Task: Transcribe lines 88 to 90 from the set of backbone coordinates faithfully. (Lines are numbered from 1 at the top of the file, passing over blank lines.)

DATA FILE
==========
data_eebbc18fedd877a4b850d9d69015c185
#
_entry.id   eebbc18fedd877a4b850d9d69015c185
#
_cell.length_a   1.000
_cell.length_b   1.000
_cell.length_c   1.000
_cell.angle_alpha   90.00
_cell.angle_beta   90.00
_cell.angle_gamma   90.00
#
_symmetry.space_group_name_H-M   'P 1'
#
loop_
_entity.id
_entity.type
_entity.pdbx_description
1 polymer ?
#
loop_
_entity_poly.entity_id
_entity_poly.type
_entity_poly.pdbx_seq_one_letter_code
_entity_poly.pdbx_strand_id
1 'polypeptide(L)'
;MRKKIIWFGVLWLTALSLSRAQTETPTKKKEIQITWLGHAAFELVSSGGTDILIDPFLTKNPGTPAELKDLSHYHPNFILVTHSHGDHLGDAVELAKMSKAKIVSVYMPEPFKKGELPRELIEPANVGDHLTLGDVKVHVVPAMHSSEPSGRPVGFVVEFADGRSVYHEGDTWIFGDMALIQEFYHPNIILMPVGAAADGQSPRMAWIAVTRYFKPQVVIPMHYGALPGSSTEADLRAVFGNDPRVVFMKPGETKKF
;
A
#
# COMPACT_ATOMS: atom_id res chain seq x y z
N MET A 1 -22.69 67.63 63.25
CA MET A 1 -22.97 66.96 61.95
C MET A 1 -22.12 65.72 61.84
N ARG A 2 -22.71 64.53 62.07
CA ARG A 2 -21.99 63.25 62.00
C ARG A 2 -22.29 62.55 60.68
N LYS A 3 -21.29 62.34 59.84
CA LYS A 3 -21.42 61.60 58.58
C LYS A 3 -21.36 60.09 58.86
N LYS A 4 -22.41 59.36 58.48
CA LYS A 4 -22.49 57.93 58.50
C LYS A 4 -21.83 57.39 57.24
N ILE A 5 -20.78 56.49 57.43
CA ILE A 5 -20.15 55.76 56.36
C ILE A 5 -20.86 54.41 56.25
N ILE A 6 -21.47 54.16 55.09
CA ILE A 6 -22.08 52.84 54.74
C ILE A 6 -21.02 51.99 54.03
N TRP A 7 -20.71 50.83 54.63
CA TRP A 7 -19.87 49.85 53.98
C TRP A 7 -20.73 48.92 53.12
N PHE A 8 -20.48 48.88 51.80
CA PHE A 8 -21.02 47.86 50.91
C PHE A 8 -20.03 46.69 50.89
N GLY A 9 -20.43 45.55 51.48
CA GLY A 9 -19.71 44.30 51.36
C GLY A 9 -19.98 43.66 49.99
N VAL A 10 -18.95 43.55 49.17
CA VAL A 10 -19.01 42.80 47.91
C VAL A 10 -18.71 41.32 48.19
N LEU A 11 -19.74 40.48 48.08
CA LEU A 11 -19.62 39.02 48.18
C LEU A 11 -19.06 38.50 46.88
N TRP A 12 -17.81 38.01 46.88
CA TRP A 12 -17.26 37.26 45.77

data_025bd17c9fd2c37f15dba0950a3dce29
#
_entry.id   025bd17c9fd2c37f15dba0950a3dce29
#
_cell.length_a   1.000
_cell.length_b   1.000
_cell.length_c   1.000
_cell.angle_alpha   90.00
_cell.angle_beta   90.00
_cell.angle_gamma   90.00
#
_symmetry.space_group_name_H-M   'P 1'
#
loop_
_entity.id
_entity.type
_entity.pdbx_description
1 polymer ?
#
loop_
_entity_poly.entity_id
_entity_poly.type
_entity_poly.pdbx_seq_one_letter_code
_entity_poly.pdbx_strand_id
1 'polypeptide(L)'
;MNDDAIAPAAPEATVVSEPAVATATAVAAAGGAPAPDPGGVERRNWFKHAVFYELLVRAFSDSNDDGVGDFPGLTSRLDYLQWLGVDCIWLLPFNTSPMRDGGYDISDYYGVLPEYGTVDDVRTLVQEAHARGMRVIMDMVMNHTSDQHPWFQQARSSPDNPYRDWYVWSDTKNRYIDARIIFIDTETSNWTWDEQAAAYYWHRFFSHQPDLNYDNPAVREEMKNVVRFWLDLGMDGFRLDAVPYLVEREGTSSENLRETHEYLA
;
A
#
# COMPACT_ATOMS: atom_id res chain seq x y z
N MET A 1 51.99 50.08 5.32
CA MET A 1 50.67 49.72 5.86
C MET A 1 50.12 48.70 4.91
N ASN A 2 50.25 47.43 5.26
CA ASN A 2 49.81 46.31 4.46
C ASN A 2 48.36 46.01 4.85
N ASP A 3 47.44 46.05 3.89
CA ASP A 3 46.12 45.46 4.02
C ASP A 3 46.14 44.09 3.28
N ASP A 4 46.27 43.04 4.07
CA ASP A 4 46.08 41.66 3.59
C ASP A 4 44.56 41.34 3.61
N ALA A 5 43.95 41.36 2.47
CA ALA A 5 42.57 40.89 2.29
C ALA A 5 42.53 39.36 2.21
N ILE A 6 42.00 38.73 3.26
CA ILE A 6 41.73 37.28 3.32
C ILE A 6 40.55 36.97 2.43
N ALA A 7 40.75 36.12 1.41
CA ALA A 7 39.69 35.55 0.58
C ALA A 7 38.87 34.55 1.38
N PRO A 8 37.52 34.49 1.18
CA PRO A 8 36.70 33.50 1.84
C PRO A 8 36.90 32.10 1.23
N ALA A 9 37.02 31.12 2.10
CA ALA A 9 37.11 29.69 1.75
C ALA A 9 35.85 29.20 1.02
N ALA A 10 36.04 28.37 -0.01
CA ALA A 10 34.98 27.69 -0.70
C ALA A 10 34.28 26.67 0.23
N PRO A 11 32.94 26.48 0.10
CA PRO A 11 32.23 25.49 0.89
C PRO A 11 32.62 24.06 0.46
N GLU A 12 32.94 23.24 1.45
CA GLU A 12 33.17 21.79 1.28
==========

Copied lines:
_entity_poly.pdbx_seq_one_letter_code
_entity_poly.pdbx_strand_id
1 'polypeptide(L)'